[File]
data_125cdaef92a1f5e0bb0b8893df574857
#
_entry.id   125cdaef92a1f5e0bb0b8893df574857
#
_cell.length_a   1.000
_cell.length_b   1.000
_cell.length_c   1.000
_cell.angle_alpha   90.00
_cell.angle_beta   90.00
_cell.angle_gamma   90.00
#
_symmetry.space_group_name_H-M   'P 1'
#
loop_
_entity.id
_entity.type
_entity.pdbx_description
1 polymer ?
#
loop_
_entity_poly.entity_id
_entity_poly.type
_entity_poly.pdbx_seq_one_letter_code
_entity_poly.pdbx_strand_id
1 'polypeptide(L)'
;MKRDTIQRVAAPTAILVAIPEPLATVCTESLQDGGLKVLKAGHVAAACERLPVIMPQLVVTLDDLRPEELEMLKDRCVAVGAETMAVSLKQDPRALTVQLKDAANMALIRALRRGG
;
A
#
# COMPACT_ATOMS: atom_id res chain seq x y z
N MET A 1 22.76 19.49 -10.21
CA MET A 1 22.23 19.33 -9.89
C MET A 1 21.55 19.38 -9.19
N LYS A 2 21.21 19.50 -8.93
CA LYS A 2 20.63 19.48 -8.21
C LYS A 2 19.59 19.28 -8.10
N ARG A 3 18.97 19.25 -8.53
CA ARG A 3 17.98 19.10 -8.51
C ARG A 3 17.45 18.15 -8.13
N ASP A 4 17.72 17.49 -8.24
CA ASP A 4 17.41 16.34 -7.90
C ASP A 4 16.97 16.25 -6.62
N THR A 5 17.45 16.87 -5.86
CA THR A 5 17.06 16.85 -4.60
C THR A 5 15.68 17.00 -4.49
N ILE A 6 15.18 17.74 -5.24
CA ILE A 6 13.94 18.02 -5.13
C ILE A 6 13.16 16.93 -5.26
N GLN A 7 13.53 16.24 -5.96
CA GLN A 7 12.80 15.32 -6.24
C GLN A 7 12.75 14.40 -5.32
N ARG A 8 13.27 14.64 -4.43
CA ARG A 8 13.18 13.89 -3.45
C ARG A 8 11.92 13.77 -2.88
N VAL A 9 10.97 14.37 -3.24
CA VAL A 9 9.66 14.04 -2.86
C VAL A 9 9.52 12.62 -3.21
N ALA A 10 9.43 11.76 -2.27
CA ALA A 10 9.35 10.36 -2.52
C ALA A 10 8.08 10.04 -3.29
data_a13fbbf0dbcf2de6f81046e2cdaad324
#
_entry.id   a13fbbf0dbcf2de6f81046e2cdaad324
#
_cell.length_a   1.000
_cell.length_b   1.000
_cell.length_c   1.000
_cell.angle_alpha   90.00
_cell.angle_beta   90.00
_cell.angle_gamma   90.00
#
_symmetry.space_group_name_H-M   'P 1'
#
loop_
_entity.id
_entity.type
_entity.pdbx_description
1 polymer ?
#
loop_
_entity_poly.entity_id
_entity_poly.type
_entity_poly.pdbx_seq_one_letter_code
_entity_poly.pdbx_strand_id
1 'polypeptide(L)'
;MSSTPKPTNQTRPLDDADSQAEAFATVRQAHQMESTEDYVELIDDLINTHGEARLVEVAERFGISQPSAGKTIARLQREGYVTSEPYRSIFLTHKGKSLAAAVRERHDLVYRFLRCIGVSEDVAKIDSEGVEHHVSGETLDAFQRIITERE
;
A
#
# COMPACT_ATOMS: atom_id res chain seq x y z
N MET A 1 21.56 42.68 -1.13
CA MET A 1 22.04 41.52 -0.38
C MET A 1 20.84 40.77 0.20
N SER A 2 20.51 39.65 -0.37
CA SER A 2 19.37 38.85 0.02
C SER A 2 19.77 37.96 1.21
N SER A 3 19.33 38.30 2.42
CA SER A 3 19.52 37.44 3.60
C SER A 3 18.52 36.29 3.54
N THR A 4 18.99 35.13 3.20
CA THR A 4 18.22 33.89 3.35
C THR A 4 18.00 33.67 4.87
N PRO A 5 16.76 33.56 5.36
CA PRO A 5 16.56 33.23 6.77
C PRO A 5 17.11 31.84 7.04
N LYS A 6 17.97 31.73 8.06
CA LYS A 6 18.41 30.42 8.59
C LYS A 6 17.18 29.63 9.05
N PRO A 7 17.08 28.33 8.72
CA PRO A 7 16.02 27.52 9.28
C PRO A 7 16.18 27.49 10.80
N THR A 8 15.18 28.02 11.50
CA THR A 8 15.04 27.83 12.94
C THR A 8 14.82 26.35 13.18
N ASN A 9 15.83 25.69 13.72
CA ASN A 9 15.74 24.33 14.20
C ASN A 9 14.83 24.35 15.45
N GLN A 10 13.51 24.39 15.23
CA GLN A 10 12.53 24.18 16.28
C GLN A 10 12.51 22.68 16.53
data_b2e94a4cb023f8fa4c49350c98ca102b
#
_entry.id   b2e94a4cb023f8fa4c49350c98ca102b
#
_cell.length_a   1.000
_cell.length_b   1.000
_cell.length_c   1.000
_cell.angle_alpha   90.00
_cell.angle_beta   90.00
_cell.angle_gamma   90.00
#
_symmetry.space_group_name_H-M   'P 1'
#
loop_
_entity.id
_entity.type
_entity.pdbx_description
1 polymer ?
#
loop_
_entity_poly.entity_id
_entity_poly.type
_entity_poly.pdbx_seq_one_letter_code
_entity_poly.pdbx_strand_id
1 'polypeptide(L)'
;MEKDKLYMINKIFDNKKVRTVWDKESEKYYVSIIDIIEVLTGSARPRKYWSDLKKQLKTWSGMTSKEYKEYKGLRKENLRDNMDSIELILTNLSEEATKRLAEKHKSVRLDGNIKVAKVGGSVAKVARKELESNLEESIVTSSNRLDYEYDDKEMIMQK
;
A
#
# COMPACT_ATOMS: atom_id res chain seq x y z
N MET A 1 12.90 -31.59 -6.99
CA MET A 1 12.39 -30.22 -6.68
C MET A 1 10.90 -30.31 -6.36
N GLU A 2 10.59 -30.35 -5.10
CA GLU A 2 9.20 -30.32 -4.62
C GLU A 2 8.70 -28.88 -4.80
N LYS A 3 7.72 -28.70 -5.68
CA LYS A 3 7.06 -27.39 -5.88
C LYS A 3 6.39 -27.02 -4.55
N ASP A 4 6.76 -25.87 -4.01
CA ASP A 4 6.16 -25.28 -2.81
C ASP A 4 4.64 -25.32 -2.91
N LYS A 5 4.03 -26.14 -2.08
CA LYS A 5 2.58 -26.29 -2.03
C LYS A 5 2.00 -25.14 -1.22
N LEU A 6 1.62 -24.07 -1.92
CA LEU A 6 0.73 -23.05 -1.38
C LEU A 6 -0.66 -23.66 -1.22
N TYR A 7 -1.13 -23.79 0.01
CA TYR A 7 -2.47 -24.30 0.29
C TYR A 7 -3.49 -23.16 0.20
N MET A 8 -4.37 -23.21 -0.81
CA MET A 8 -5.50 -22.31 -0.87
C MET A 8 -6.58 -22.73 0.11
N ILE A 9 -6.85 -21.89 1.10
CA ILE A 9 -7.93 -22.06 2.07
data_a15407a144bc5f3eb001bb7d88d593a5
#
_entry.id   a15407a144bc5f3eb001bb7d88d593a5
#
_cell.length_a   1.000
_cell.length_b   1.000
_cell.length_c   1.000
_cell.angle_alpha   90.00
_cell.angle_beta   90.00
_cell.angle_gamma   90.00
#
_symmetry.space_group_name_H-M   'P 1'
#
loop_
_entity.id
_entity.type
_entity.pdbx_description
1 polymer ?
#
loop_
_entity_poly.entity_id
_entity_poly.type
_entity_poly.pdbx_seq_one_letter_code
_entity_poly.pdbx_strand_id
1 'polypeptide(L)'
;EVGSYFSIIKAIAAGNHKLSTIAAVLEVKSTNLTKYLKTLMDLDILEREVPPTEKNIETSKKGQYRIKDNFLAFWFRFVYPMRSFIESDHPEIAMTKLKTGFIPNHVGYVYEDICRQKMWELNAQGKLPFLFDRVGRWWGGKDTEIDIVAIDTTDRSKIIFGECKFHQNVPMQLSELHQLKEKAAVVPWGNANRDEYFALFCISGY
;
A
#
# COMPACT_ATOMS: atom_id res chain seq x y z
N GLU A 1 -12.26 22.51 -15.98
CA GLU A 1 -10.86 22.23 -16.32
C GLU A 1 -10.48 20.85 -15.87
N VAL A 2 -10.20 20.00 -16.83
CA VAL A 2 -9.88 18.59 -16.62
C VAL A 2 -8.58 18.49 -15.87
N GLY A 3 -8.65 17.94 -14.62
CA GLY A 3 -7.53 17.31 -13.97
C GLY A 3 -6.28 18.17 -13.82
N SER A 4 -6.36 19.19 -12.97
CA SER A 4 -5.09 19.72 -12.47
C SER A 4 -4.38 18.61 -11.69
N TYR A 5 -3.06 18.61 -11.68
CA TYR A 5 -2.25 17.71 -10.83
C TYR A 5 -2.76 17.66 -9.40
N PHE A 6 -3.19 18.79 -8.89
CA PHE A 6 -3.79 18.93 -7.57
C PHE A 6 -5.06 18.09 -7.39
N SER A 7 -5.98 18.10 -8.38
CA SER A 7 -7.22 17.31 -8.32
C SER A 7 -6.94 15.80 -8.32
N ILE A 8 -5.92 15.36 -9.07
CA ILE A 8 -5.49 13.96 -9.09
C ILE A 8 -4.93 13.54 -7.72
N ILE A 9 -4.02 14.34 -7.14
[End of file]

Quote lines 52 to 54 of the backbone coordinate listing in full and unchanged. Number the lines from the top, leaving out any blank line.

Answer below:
N ARG A 8 13.27 14.64 -4.43
CA ARG A 8 13.18 13.89 -3.45
C ARG A 8 11.92 13.77 -2.88